However, he paused the discussion about comparing the priesthoods because it was “hard to explain” (Hebrews 5:11), even though it was certainly not impossible. The problem was not that the facts were difficult. Instead, the problem was that these brethren were “dull of hearing” (Hebrews 5:11). As the Hebrew writer would explain, this problem affected more than just their understanding of Jesus’ priesthood – it had the potential of costing them their souls.

We need to understand what it means to be “dull of hearing,” what the result is of being in that condition, and how to fix it.
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An Institution of Higher Education (Season 5, Episode 4)

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An Institution of Higher Education (Season 5, Episode 4)

In our society, a great amount of emphasis is placed upon obtaining a college education in order to prepare for secular employment. For many careers, this is helpful. For some, it is essential. Therefore, many people pursue a secular education in an institution of higher learning in order to best prepare themselves to find what they consider to be good jobs.

However, there is a type of education that is far more important than the education that prepares one for employment. This higher education is not for secular pursuits, but spiritual. It prepares us not for the work force (at least not directly), but for our service to God. Its purpose is not to help us obtain a high-paying job with good benefits, but to help us obtain eternal life.

Strangely, some act as though an institution devoted to secular education is also the preferred institution for their spiritual education. But God has created His own institution of higher education – the church. It has everything we need for the pursuit of a higher (i.e. from God) education. Let us notice what the Bible says about this institution of higher education.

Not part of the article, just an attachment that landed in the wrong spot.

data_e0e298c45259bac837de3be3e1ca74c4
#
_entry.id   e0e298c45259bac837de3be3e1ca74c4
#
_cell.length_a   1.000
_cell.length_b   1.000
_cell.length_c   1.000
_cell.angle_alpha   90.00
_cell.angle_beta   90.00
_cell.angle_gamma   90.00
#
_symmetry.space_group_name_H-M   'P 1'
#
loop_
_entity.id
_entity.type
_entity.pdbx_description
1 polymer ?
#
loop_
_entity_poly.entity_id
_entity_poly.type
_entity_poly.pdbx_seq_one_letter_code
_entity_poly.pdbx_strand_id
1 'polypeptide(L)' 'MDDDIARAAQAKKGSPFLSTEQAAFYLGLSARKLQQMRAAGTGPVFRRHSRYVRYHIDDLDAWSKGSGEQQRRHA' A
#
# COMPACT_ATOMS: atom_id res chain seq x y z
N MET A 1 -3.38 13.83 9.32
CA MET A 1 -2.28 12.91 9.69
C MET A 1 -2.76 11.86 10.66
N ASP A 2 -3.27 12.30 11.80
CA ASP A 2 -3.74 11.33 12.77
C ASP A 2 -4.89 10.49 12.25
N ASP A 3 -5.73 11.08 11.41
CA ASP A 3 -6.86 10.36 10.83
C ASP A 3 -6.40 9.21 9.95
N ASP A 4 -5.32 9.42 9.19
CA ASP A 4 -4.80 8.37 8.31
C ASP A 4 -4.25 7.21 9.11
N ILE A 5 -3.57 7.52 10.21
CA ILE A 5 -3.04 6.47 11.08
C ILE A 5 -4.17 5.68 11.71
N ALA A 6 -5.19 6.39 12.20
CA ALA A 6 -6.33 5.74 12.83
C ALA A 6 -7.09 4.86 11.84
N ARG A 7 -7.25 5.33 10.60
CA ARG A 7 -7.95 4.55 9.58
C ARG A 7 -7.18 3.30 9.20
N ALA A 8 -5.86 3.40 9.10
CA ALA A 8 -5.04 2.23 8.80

Article: An Institution of Higher Education

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Jesus: The Great Debater (Season 4, Episode 3)

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Jesus: The Great Debater (Season 4, Episode 3)

One aspect about Jesus that is often ignored is His ability to debate. There is probably a reason for this. To say that religious debates are not popular in our time is an understatement. Yet the ability to debate is a valuable skill for those who would endeavor to teach the gospel to others. Jesus was so effective that Luke recorded four occasions in just one chapter (Luke 20) in which Jesus silenced His opponents. He did so by presenting arguments that could not be combated.

When Jesus silenced His opponents four times in Luke 20, He was able to do so without turning the common people against Him. “And they could not find anything that they might do, for all the people were hanging on to every word He said” (Luke 19:48). This was before the debates in chapter 20. Then after the debates, Luke records: “And all the people would get up early in the morning to come to Him in the temple to listen to Him” (Luke 21:38). We must develop our abilities to confound our opponents while also persuading the people. In order to help us do this, we’re going to consider how Jesus silenced His opponents. So in this episode, we’re going to discuss the four things Jesus did as He debated with those who opposed the truth.

Article: Jesus: The Great Debater

If you found this episode to be useful, please share it with others. Also, if you enjoyed the podcast, please leave a rating on iTunes or Stitcher. This also helps others hear about the podcast. Thanks.